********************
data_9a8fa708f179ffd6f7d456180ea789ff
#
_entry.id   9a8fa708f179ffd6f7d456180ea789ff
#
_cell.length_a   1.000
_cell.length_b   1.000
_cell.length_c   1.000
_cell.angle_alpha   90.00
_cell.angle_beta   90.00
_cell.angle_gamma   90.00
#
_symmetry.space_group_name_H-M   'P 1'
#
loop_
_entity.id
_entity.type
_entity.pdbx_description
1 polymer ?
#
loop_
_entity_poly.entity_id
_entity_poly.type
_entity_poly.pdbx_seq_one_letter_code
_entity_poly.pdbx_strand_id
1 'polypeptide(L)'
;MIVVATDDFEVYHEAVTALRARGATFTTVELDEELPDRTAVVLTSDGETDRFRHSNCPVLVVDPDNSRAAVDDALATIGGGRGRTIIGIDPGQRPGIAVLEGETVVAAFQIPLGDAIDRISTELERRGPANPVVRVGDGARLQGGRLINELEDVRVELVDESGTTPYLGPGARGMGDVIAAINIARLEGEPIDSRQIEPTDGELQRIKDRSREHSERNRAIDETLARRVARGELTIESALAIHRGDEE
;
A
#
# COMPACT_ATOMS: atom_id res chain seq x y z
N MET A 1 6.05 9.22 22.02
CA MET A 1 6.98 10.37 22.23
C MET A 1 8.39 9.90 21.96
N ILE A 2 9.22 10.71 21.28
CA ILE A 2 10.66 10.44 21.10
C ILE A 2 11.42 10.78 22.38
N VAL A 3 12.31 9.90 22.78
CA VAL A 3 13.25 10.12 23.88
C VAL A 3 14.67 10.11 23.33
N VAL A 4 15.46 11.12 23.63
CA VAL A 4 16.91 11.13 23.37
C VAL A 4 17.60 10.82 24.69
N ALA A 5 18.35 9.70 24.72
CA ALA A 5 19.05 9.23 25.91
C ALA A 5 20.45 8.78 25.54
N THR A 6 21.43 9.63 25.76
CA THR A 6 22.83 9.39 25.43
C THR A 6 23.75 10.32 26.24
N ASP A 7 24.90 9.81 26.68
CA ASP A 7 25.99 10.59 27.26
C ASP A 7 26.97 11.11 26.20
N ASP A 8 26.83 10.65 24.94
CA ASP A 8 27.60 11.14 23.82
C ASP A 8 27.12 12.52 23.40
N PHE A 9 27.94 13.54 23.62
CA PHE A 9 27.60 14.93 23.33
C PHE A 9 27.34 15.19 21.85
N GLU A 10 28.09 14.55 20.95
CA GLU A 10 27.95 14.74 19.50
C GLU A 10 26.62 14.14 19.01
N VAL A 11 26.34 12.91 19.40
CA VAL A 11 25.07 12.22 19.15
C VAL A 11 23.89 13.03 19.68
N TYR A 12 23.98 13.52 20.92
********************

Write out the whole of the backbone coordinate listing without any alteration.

data_9a8fa708f179ffd6f7d456180ea789ff
#
_entry.id   9a8fa708f179ffd6f7d456180ea789ff
#
_cell.length_a   1.000
_cell.length_b   1.000
_cell.length_c   1.000
_cell.angle_alpha   90.00
_cell.angle_beta   90.00
_cell.angle_gamma   90.00
#
_symmetry.space_group_name_H-M   'P 1'
#
loop_
_entity.id
_entity.type
_entity.pdbx_description
1 polymer ?
#
loop_
_entity_poly.entity_id
_entity_poly.type
_entity_poly.pdbx_seq_one_letter_code
_entity_poly.pdbx_strand_id
1 'polypeptide(L)'
;MIVVATDDFEVYHEAVTALRARGATFTTVELDEELPDRTAVVLTSDGETDRFRHSNCPVLVVDPDNSRAAVDDALATIGGGRGRTIIGIDPGQRPGIAVLEGETVVAAFQIPLGDAIDRISTELERRGPANPVVRVGDGARLQGGRLINELEDVRVELVDESGTTPYLGPGARGMGDVIAAINIARLEGEPIDSRQIEPTDGELQRIKDRSREHSERNRAIDETLARRVARGELTIESALAIHRGDEE
;
A
#
# COMPACT_ATOMS: atom_id res chain seq x y z
N MET A 1 6.05 9.22 22.02
CA MET A 1 6.98 10.37 22.23
C MET A 1 8.39 9.90 21.96
N ILE A 2 9.22 10.71 21.28
CA ILE A 2 10.66 10.44 21.10
C ILE A 2 11.42 10.78 22.38
N VAL A 3 12.31 9.90 22.78
CA VAL A 3 13.25 10.12 23.88
C VAL A 3 14.67 10.11 23.33
N VAL A 4 15.46 11.12 23.63
CA VAL A 4 16.91 11.13 23.37
C VAL A 4 17.60 10.82 24.69
N ALA A 5 18.35 9.70 24.72
CA ALA A 5 19.05 9.23 25.91
C ALA A 5 20.45 8.78 25.54
N THR A 6 21.43 9.63 25.76
CA THR A 6 22.83 9.39 25.43
C THR A 6 23.75 10.32 26.24
N ASP A 7 24.90 9.81 26.68
CA ASP A 7 25.99 10.59 27.26
C ASP A 7 26.97 11.11 26.20
N ASP A 8 26.83 10.65 24.94
CA ASP A 8 27.60 11.14 23.82
C ASP A 8 27.12 12.52 23.40
N PHE A 9 27.94 13.54 23.62
CA PHE A 9 27.60 14.93 23.33
C PHE A 9 27.34 15.19 21.85
N GLU A 10 28.09 14.55 20.95
CA GLU A 10 27.95 14.74 19.50
C GLU A 10 26.62 14.14 19.01
N VAL A 11 26.34 12.91 19.40
CA VAL A 11 25.07 12.22 19.15
C VAL A 11 23.89 13.03 19.68
N TYR A 12 23.98 13.52 20.92